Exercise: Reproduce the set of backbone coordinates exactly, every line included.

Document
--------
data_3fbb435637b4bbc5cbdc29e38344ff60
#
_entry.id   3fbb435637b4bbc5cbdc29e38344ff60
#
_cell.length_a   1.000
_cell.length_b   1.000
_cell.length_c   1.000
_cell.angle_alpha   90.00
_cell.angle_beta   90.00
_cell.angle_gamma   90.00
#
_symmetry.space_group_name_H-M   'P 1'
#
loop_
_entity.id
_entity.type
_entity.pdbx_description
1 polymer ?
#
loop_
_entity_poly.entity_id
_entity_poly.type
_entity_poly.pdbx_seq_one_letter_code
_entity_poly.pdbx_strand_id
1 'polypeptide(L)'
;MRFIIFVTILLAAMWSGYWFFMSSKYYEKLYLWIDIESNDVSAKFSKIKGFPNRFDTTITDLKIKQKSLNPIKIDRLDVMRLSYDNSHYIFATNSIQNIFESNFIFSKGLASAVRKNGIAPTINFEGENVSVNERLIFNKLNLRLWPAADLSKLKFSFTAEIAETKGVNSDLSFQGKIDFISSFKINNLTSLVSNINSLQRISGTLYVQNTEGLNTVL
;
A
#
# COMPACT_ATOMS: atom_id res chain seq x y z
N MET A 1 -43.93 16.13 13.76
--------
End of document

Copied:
data_3fbb435637b4bbc5cbdc29e38344ff60
#
_entry.id   3fbb435637b4bbc5cbdc29e38344ff60
#
_cell.length_a   1.000
_cell.length_b   1.000
_cell.length_c   1.000
_cell.angle_alpha   90.00
_cell.angle_beta   90.00
_cell.angle_gamma   90.00
#
_symmetry.space_group_name_H-M   'P 1'
#
loop_
_entity.id
_entity.type
_entity.pdbx_description
1 polymer ?
#
loop_
_entity_poly.entity_id
_entity_poly.type
_entity_poly.pdbx_seq_one_letter_code
_entity_poly.pdbx_strand_id
1 'polypeptide(L)'
;MRFIIFVTILLAAMWSGYWFFMSSKYYEKLYLWIDIESNDVSAKFSKIKGFPNRFDTTITDLKIKQKSLNPIKIDRLDVMRLSYDNSHYIFATNSIQNIFESNFIFSKGLASAVRKNGIAPTINFEGENVSVNERLIFNKLNLRLWPAADLSKLKFSFTAEIAETKGVNSDLSFQGKIDFISSFKINNLTSLVSNINSLQRISGTLYVQNTEGLNTVL
;
A
#
# COMPACT_ATOMS: atom_id res chain seq x y z
N MET A 1 -43.93 16.13 13.76